A growing number of Russian couples are visiting Korea to have babies through artificial insemination or other methods, but many of them are being turned back because they are not legally married.
Korean laws require the submission of marriage certificates or proof of family relations for fertility treatment.
But in Russia only about 60 percent of couples living together register their marriage, due to a socialist-era practice whereby unmarried women found it easier to get a job.
The situation is the same in Ukraine and Uzbekistan. Kim Gwang-rae at MizMedi Hospital in Seoul said, "Many Russian patients find it hard to understand the requirement for marriage certificates."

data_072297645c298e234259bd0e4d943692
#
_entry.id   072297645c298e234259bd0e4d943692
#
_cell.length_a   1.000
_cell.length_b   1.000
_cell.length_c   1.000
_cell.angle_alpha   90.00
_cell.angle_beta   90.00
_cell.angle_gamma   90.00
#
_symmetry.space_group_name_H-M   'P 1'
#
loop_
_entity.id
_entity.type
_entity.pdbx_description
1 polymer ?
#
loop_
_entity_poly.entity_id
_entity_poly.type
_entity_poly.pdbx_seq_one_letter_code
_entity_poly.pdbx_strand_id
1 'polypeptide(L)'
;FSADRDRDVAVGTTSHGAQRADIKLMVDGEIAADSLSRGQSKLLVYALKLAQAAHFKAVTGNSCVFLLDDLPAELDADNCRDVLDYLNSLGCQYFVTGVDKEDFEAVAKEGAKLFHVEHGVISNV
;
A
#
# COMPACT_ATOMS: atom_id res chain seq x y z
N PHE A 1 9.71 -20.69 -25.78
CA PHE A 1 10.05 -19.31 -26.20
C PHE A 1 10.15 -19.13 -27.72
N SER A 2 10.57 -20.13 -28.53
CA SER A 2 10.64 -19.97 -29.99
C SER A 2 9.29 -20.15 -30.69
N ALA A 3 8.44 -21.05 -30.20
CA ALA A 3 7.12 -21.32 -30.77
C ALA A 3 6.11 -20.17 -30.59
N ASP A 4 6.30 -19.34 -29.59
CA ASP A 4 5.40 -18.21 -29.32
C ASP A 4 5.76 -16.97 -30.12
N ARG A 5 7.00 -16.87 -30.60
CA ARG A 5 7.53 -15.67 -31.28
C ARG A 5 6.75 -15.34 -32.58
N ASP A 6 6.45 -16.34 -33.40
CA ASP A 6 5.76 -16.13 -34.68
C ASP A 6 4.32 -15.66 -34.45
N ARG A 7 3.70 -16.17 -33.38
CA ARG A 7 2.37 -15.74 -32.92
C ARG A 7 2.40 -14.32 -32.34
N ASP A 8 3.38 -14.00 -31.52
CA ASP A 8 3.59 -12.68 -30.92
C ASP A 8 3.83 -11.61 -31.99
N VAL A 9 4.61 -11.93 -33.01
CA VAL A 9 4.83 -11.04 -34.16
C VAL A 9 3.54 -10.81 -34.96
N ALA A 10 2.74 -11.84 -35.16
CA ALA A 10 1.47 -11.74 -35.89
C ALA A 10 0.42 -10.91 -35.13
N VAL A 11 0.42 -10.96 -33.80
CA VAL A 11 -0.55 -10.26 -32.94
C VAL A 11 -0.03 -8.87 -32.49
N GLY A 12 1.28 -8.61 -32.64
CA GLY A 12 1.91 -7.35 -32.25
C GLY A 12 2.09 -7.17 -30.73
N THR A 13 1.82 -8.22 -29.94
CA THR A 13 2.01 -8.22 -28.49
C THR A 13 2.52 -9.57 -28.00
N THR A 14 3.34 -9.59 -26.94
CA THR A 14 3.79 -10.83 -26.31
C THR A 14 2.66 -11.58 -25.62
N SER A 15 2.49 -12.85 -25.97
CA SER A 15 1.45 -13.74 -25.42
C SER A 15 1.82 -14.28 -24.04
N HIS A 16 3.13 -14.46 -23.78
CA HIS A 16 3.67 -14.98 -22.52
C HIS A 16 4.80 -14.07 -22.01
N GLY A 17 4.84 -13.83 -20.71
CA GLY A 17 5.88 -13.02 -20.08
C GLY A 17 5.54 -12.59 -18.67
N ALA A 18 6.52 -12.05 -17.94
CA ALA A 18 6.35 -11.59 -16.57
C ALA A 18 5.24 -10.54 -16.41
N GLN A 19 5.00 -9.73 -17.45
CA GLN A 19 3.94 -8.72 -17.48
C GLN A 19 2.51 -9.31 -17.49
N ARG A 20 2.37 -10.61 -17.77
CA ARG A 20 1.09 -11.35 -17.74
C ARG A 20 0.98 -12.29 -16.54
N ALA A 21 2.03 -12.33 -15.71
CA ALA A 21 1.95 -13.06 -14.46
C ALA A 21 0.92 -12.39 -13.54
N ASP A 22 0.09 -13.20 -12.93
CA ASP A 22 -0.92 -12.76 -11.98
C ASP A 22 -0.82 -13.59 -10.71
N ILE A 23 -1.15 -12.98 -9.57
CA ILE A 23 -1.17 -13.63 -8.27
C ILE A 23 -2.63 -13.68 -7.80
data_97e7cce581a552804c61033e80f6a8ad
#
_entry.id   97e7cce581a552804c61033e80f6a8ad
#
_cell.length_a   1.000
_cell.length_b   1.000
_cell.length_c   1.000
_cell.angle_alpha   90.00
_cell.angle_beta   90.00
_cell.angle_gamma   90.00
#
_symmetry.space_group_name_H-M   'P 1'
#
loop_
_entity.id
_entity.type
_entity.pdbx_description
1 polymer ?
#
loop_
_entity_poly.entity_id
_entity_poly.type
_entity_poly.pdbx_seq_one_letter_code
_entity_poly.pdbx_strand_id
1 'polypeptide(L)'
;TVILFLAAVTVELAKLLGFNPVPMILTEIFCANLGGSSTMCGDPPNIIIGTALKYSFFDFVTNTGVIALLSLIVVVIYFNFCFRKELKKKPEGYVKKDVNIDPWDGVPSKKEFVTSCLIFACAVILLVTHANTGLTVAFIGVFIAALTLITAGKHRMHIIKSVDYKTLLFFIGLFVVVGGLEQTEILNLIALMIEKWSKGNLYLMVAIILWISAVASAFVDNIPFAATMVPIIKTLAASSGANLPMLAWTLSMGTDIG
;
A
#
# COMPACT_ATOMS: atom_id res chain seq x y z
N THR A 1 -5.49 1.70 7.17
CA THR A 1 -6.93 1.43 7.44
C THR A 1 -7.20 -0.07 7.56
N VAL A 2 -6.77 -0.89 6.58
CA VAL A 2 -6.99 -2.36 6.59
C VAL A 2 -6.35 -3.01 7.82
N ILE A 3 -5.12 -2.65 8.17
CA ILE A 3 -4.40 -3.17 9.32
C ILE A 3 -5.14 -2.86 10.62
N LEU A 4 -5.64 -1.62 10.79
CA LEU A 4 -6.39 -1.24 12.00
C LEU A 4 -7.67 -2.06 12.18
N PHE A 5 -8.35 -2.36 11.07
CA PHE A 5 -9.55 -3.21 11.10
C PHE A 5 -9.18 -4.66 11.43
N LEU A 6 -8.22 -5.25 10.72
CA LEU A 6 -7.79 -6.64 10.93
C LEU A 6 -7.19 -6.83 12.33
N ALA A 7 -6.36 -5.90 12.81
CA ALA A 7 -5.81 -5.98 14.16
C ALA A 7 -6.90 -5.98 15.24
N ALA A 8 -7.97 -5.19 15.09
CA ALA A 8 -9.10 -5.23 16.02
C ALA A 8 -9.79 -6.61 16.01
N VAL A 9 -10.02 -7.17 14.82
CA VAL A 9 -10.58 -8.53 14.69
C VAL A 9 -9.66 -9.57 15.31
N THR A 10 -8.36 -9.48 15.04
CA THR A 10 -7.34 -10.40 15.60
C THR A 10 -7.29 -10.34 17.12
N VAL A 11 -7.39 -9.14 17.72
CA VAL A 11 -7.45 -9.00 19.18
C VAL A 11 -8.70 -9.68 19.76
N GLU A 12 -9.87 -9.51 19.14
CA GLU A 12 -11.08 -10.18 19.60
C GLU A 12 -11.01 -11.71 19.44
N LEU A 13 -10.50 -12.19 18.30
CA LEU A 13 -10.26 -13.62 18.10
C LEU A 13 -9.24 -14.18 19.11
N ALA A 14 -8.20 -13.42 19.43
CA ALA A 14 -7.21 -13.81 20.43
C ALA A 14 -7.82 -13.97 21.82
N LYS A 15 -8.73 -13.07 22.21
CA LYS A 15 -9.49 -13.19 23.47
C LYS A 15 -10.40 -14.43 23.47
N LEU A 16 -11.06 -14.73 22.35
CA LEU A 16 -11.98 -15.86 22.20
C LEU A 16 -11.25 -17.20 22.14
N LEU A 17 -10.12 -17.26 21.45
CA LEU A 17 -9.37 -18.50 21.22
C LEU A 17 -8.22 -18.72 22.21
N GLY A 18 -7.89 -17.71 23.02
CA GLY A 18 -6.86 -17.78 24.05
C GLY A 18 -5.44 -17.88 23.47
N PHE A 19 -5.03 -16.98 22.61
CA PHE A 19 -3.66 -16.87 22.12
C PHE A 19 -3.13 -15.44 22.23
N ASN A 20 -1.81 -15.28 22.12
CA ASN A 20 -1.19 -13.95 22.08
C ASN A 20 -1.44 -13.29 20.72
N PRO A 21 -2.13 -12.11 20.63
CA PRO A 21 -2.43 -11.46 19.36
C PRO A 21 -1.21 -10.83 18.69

This has led to growing calls for the regulations to be revised. Critics of the law say stringent standards should not apply to medical tourists as long as there are no concerns for their personal safety or potential ethical breaches.
Last year, revenues from foreign medical tourists in Korea surpassed US$100 million, according to government statistics. And the number of infertility patients from abroad rose from 1,173 in 2010 to 2,505 in 2012. Ninety percent of them are from Russia or neighboring CIS states.
The number of Russian patients has risen more than five times over the last three years from 179 to 911. Not only is Korea relatively close, but the country's medical technology in treating infertility has a top-notch reputation.
Kim Sun-wook, an attorney specializing in medical malpractice, said, "A growing number of couples in Korea are opting not to register their marriage, and this requires more flexible regulations in terms of proof of marriage, be it for locals or foreigners."